|11-12-2010, 10:26 AM||#1|
| Over7 |
Rank: New Member
Join Date: Dec 2009
shin splints and deadlifts/squats
Hey guys. Just been to my doctor today and turns out i may have a 'shin splint'. Anyway i was just wondering if squats and deadlifts will help strengthen that area or do more harm than good.
|12-17-2010, 01:15 PM||#2|
| EricT |
Experience: 7-10 Years
Join Date: Jul 2005
Shin splints isn't actually a specific diagnosis. That is, there are several different
things that could lead to the kind of pain associated with shin splints. However, squats
and deadlifts shouldn't really affect them positively or negatively as far as I know.
As to my knowledge I think the most common cause of shin splints is thought to be medial tibial stress syndrome . It's associated with inflammation caused by irritation of the periostium which is the lining of the shin bone.
I am not positive how it works but two muscles in particular, tibialis posterior and
soleus both attach along the medial border of the shin. Usually what happens is people pound away at running, suddenly increase mileage, etc. to the point of fatigue and failure of these muscles which ends up causing irritation to the lining of the shin bone..possilbly because the muscles aren't absorbing the stress...I don't really know.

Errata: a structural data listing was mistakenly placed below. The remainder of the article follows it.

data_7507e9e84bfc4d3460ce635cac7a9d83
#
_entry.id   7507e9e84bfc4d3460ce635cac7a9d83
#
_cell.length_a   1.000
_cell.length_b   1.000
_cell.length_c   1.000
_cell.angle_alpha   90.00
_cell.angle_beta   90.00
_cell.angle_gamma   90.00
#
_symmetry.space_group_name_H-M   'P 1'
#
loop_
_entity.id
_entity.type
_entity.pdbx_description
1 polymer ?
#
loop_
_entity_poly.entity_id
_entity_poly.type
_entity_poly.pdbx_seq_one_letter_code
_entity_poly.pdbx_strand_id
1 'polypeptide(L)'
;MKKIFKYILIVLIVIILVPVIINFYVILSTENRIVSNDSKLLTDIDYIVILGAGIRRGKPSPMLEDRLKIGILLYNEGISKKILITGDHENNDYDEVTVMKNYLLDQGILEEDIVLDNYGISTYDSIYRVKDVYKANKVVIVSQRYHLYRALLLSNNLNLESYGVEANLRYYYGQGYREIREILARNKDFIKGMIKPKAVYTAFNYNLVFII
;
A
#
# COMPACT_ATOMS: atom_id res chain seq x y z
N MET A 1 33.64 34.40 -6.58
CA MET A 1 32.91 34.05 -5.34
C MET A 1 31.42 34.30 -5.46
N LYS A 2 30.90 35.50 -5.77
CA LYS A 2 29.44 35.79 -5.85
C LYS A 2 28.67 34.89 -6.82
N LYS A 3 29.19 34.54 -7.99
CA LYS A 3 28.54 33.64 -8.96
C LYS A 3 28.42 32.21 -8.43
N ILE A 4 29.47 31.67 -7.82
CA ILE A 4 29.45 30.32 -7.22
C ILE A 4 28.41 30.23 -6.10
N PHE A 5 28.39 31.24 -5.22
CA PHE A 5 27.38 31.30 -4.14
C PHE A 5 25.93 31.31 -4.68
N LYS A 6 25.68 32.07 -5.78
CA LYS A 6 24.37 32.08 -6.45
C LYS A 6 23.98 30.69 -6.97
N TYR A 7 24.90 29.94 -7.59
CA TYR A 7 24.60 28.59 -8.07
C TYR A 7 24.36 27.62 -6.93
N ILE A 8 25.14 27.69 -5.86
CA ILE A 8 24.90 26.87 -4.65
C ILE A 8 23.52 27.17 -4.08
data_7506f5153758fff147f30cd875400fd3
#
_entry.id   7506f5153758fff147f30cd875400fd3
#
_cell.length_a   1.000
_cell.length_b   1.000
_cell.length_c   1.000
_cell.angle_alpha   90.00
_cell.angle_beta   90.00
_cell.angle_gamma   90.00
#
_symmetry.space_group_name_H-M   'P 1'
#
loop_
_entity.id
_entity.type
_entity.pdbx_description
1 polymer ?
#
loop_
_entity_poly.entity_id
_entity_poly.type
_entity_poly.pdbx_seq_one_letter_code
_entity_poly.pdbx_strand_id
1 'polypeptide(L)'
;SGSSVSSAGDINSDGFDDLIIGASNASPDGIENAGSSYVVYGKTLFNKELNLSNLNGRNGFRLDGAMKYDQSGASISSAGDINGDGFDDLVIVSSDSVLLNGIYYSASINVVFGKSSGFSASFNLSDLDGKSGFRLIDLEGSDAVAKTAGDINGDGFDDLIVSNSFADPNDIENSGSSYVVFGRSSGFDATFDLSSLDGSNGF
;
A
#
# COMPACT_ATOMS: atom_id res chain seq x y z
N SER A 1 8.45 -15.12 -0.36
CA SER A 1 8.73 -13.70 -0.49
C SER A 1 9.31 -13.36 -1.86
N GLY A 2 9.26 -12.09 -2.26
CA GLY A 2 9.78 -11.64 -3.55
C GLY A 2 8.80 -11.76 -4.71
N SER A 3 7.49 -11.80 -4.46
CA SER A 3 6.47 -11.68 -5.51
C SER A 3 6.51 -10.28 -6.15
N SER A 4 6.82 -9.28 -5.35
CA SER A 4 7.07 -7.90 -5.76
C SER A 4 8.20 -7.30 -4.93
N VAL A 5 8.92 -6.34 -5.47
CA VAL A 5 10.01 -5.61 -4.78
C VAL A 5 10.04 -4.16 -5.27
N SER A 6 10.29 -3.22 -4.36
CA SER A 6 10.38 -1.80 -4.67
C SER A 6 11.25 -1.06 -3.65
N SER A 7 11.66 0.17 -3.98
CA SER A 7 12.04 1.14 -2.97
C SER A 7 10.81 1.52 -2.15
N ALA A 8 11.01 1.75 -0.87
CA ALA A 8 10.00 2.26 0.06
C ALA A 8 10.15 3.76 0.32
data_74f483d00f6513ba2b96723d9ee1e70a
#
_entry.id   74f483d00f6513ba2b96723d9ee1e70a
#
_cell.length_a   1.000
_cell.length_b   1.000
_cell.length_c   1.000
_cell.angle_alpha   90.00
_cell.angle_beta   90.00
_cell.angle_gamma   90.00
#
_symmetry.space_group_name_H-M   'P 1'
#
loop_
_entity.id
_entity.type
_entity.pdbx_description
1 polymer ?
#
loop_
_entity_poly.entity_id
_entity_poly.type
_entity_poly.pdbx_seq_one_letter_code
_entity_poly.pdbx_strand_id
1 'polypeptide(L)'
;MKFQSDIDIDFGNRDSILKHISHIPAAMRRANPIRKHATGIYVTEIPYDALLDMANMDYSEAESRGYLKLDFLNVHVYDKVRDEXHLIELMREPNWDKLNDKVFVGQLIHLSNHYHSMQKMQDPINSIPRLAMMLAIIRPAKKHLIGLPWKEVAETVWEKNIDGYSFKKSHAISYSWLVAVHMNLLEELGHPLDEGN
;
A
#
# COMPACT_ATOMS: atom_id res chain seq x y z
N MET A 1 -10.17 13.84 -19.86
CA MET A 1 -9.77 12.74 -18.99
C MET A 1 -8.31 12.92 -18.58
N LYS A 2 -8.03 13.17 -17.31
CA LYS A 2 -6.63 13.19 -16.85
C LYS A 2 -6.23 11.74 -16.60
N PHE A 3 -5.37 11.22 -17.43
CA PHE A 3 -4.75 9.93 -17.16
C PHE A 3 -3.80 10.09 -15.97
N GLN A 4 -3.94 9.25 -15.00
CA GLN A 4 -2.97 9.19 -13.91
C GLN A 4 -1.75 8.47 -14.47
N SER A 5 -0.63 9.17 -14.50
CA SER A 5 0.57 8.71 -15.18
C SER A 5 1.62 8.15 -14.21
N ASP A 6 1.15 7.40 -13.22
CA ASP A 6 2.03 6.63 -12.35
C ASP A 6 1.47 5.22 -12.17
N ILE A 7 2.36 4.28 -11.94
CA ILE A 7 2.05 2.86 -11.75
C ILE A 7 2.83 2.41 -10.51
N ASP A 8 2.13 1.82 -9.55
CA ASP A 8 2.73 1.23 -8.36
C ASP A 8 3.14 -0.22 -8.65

But anyway it's usually associated with running or similar activity..especially with
repeated impact. Now, it's possible that deadlifts and squats could improve knee and hip control and core stability. So this, in theory, could make you less prone to shin splints if your pain is associated with knee, hip, or stability problems in general. To be sure, they won't hurt and they are not likely to actually cause shin splints in and of
Things that for sure will help is:
1. Build up volume slowly if you run, etc.
2. If you are having bad shin splints that don't go away, that is, you walk around and
your shins hurt, you can ice it to help with the pain and inflammation and you can tape up the lower legs in a supportive way (so I've heard). I don't know the correct taping procedure.
3. Stretch the calves, soleus. Do self myofascial release on the calves, soleus. Foam
roller is difficult with this..best thing is "the stick" self massager or a tennis ball
(or lacrosse ball).
4. Warm up and cool down well.
5. Check your shoes. Sucky shoes could be a problem. Especially fancy over-engineered shoe for someone with normal healthy feet or shoes with no support for someone with over pronated or supinated feet (flat feet or high arches).
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